Sector needs a plan to deal with labour shortages.
Ottawa—The farm income picture for 2020 could have been even better but for labour shortages caused by the pandemic, which cost farmers $2.9 billion in lost earnings, says the Canadian Agricultural Human Resource Council. (CAHRC).
The lost is about equivalent to 4.2 per cent of the sector’s total sales, says Portia MacDonald-Dewhirst, CAHRC Executive Director. The Council calculated the loss through a nation-wide survey and series of interviews of agricultural producers conducted by The Conference Board of Canada.
“This research emphasizes the importance of understanding how COVID-19 has affected the agriculture workforce,” she said “The agricultural industry has the potential to grow strongly in the coming years, and could, if labour constraints are addressed, lead the Canadian economy to recover, post-pandemic.”
Agriculture Canada says Canadian farm income and the value of farms are expected to be at an all time high for 2020 and 2021. Agriculture Minister Marie-Claude Bibeau said the sector is expected to see significant growth for both years despite the pandemic and other challenges. “The growth in farm income shows that the sector is weathering these disruptions well and adjusting farming decisions accordingly.”
CAHRC says two in five farm employers surveyed were not able to find all the workers that they needed. Of these, 60 per cent experienced productions delay and lost sales. One interviewee was forced to abandon his entire line of asparagus production due to labour shortages, resulting in $700,000 of forgone sales.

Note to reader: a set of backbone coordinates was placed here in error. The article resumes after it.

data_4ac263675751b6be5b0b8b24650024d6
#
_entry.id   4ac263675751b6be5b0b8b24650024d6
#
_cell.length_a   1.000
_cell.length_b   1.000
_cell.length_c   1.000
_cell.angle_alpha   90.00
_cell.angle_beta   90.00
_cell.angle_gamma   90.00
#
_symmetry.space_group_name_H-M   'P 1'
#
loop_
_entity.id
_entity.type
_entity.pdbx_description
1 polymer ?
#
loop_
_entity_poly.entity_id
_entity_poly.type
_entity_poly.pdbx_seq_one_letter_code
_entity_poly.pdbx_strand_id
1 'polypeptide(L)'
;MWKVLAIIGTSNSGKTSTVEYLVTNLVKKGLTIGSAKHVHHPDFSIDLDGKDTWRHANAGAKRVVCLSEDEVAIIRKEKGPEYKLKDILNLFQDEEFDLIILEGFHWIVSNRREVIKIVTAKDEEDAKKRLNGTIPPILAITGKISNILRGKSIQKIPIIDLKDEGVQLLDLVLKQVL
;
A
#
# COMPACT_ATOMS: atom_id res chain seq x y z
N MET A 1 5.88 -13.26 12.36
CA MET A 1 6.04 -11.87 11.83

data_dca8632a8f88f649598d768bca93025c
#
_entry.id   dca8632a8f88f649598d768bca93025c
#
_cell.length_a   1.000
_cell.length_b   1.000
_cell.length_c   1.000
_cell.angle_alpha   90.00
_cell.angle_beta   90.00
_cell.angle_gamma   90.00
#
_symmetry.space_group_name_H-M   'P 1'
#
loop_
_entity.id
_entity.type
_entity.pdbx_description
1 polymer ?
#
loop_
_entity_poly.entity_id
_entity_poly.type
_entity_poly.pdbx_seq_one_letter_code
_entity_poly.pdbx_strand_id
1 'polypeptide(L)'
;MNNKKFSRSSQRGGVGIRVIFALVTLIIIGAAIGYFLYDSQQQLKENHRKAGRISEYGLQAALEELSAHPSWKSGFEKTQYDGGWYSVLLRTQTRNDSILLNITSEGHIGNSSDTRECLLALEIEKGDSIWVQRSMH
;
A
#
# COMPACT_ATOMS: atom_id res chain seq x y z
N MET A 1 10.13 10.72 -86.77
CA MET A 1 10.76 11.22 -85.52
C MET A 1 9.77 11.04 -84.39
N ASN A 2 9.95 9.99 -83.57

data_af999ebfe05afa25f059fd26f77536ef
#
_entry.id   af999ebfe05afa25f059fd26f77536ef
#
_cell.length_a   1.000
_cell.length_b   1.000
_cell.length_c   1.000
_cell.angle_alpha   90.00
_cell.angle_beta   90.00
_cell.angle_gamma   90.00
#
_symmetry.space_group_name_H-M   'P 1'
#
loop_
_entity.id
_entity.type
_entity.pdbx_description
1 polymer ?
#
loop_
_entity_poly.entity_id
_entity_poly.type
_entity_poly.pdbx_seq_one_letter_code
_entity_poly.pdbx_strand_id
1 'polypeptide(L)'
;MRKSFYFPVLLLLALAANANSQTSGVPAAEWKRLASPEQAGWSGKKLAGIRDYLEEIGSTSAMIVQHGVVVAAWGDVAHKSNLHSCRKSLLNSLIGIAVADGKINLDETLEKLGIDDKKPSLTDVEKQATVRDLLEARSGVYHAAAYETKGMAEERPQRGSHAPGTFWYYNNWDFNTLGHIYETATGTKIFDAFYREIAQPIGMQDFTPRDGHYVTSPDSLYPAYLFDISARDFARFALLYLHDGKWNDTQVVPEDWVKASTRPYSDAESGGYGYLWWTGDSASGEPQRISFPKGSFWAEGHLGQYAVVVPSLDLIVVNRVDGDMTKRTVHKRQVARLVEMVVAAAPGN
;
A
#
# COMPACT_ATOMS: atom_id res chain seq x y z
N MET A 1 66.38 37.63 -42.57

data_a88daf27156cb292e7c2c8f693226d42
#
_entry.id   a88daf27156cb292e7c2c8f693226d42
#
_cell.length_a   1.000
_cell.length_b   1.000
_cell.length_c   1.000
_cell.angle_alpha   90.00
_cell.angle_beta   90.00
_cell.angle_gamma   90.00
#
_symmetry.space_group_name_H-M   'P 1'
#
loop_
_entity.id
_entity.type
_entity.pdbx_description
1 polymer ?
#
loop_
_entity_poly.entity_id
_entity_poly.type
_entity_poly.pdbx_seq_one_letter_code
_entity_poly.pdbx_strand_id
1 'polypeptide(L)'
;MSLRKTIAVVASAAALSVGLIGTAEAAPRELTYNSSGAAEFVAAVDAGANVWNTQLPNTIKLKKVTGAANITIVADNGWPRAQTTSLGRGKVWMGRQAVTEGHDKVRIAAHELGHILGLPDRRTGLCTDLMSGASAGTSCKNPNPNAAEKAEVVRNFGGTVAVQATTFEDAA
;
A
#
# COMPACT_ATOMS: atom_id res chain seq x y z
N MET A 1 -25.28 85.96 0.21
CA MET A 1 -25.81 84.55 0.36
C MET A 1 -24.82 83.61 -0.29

“Let this be a call to action,” MacDonald-Dewhirst said. “We need to work together as a sector to develop long-term solutions to the critical labour shortages in agriculture. This calls for strategies to attract, educate and retain Canadian workers; streamline the entry of temporary foreign workers and give them a pathway to permanent residency if they want it; and improve the broadband connectivity to rural Canada to advance the use of technology in agriculture while adding to the quality of life for our rural population.”
The research found 70 per cent of employers reported fewer Canadian job applicants. Before COVID-19, the rural location, seasonality, wages, and physical requirements of agricultural jobs acted as barriers to recruiting and retaining Canadian workers. During COVID-19, additional pressures of self-isolation, child or family care, quarantine after travel, or recovery from illness added to the decline in Canadian applicants.
The number of temporary foreign workers in March 2020 was down 47 per cent due to COVID-19. Although many TFWs were able to come later in the season, the overall number was still significantly fewer than the previous year. For employers, worker travel restrictions, delays obtaining approvals, and difficulties meeting housing and workplace regulations were key challenges in obtaining TFWs.
Farm employers indicate that dealing with a potential COVID-19 outbreak and understanding changing COVID-19 safety measures are their top concerns for 2021. Farm operators indicate that they would benefit from more advice and support geared towards dealing with outbreaks as well as updates on how to best monitor workers’ health and keep them safe.